“The White House is likely to block Porter from complying with the committee’s subpoena, which seeks public testimony.”

President Trump has suggested multiple times to senior Homeland Security and national security officials that they explore using nuclear bombs to stop hurricanes from hitting the United States, Axios reports.

Sen. Lindsey Graham (R-SC) publicly warned President Trump against a full or precipitous withdrawal of U.S. troops from Afghanistan, days ahead of an unofficial Sept. 1 deadline for a deal, the Washington Postreports.

“The United States and the Taliban are close to announcing an agreement on an initial U.S. troop withdrawal, along with plans to start direct discussions between the militants and the Afghan government.”

Annie Lowrey: “Recessions are never good for anyone. A sputtering economy means miserable financial, emotional, and physical-health consequences for everyone from infants to retirees. But the next one—if it happens, when it starts happening—stands to hit this much-maligned generation particularly hard. For adults between the ages of 22 and 38, after all, the last recession never really ended.”

“Millennials got bodied in the downturn, have struggled in the recovery, and are now left more vulnerable than other, older age cohorts. As they pitch toward middle age, they are failing to make it to the middle class, and are likely to be the first generation in modern economic history to end up worse off than their parents. The next downturn might make sure of it, stalling their careers and sucking away their wages right as the Millennials enter their prime earning years.”

From a New York Times story about two sisters who tried to expose convicted pedophile Jeffrey Epstein:

“There, at the age of 25, she was introduced to Mr. Epstein’s odd life, with girls and young women coming through for what she recalled Ms. Maxwell describing as modeling auditions for the lingerie retailer Victoria’s Secret. The house at times bustled in anticipation of potential visits from Bill Clinton, although she never actually saw him there.”

“She said she met Donald Trump one day in Mr. Epstein’s office, recalling Mr. Trump eyeing her before Mr. Epstein informed him that ‘she’s not for you.’ Ms. Farmer’s mother, Janice Swain, recalled her daughter detailing the interaction with Mr. Trump around the time it occurred.”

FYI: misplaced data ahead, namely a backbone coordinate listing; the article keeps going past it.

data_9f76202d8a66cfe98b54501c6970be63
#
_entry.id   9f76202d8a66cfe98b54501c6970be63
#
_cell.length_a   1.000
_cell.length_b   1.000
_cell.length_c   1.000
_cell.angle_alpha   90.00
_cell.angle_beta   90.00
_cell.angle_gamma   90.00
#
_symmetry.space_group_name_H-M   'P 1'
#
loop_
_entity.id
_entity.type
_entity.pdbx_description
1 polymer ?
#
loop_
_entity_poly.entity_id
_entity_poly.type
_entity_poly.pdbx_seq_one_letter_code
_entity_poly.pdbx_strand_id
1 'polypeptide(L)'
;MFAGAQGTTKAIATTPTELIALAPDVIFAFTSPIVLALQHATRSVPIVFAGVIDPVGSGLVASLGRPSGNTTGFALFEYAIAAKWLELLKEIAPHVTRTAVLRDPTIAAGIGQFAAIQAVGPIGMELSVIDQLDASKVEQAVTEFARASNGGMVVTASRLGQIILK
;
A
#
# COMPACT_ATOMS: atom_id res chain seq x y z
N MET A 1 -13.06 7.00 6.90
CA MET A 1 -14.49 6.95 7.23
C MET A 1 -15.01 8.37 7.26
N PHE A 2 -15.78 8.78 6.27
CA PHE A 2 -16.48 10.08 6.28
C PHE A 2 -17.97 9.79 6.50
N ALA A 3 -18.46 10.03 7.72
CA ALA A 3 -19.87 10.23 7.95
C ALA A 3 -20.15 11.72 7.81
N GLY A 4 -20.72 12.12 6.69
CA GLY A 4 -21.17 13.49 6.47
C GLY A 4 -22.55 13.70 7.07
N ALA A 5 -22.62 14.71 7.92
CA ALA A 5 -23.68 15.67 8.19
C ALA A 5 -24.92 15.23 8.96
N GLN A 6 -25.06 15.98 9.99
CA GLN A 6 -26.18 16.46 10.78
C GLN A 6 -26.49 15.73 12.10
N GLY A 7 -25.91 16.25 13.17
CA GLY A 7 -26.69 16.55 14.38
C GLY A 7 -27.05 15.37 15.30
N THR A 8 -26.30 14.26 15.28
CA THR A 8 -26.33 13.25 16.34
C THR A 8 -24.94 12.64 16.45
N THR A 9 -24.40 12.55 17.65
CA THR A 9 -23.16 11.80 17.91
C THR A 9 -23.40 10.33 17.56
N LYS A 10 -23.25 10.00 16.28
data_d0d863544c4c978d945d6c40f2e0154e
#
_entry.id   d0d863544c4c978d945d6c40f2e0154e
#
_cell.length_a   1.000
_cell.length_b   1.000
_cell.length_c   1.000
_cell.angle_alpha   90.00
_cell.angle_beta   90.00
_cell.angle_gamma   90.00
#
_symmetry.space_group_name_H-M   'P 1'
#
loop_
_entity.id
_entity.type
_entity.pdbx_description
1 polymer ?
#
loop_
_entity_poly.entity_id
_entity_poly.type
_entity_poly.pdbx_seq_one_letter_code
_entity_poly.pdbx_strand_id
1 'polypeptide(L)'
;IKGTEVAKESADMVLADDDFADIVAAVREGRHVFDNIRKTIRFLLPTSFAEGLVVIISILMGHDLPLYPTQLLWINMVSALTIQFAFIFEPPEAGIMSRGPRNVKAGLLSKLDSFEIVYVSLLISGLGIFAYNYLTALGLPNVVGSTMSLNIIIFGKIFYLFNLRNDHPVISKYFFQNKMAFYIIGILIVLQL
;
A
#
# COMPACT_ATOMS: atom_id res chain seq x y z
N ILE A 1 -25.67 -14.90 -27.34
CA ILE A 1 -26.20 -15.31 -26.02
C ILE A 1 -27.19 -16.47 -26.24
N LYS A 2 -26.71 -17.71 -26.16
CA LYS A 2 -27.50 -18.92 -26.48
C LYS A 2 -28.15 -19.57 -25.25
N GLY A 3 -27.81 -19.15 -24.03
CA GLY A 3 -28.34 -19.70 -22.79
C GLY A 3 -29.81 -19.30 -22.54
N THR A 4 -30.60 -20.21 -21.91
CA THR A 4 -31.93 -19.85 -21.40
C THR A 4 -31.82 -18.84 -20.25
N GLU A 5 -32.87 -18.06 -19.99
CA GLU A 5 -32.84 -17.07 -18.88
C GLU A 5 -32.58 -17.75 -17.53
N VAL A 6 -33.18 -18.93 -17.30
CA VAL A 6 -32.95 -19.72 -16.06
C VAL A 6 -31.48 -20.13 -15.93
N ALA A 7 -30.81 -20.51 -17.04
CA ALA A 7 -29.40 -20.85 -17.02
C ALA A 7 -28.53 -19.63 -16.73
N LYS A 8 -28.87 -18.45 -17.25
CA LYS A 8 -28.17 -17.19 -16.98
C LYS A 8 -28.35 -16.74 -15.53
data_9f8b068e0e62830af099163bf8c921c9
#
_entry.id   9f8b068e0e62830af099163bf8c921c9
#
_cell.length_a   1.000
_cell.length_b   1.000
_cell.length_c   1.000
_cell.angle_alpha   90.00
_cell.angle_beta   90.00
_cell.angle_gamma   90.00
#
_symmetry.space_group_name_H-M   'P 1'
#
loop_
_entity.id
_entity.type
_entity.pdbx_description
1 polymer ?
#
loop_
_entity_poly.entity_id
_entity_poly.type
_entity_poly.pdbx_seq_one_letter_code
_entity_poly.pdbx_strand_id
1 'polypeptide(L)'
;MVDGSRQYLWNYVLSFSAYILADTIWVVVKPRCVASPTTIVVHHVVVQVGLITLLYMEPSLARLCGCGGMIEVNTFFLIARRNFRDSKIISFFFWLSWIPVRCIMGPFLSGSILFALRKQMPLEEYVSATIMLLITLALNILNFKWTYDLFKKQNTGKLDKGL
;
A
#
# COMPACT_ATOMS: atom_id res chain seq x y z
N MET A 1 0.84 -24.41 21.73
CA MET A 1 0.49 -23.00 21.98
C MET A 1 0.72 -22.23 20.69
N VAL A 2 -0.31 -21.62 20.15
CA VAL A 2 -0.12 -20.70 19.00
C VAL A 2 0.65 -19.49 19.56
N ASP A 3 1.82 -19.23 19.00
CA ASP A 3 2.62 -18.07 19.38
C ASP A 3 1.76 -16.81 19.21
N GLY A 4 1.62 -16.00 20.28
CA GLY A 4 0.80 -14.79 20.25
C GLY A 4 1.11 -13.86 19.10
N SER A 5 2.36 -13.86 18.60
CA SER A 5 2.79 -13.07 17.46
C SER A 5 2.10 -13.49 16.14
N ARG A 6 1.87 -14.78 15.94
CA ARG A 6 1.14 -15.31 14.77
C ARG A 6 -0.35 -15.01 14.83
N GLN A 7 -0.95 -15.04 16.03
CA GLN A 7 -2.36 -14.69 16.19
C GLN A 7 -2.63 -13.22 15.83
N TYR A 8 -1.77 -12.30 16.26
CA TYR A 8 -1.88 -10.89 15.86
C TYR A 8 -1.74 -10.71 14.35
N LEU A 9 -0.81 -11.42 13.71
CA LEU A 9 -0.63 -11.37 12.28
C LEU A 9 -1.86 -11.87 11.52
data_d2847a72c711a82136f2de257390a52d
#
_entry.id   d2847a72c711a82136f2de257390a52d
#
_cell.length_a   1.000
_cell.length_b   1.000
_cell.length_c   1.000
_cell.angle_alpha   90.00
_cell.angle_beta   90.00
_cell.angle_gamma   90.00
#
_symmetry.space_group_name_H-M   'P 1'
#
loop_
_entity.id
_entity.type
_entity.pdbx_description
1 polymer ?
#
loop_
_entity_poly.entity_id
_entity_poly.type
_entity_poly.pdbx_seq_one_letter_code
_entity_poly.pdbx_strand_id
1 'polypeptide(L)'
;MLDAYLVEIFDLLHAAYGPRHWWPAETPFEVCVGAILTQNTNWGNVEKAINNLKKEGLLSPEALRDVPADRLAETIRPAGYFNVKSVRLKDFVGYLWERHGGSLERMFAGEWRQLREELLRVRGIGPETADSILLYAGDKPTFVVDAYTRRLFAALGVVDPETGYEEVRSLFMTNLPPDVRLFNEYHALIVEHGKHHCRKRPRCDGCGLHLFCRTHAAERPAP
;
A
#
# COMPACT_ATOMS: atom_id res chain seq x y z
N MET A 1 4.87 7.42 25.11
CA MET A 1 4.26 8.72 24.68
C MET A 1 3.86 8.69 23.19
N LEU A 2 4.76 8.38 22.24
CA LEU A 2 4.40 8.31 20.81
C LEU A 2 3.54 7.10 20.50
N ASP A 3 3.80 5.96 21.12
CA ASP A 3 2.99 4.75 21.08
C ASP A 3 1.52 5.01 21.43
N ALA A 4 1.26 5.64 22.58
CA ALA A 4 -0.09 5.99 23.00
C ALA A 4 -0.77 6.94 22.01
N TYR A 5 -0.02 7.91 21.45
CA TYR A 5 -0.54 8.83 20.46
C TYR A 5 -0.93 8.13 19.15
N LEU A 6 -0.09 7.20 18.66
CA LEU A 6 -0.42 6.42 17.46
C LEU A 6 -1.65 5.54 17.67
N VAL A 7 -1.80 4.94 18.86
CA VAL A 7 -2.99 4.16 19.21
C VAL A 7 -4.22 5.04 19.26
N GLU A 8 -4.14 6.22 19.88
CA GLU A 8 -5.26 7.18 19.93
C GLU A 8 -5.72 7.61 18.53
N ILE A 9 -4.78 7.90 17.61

Federal prosecutors appear to be in the final stages of deciding whether to indict Andrew McCabe, the former deputy FBI director and a frequent target of President Trump, on charges of lying to federal agents, the New York Times reports.

“An Oklahoma judge on Monday ruled against Johnson & Johnson in the Oklahoma opioid trial, forcing the company to pay the state $572 million in the first trial in the U.S. seeking to hold a drugmaker accountable for helping fuel the epidemic,” CNBC reports.

Associated Press: “The communications on China from Trump and his administration since late last week — erratic, sometimes contradictory — are complicating their high-stakes talks with Beijing and elevating the risks to the fragile global economy.”

“The messaging has been confusing not just for Chinese officials as they formulate a response to whatever stance the administration is taking. It’s also a problem for American businesses.”

“The shifting positions and threats could eventually weaken the U.S. and world economies by leaving businesses paralyzed by uncertainty over whether and where to situate factories, buy supplies and sell products.”

Delaware politics from a liberal, progressive and Democratic perspective. Keep Delaware Blue.

1 comment on “What Now?! – 8/27/19

  1. cassandram

    That empty chair. While the progressive world is having a collective meltdown over the DNC not adding a Climate change debate from people who want to govern the country, the man and his party who actually do are given a pass for doing nothing NOW when NOW is the time to take some actions.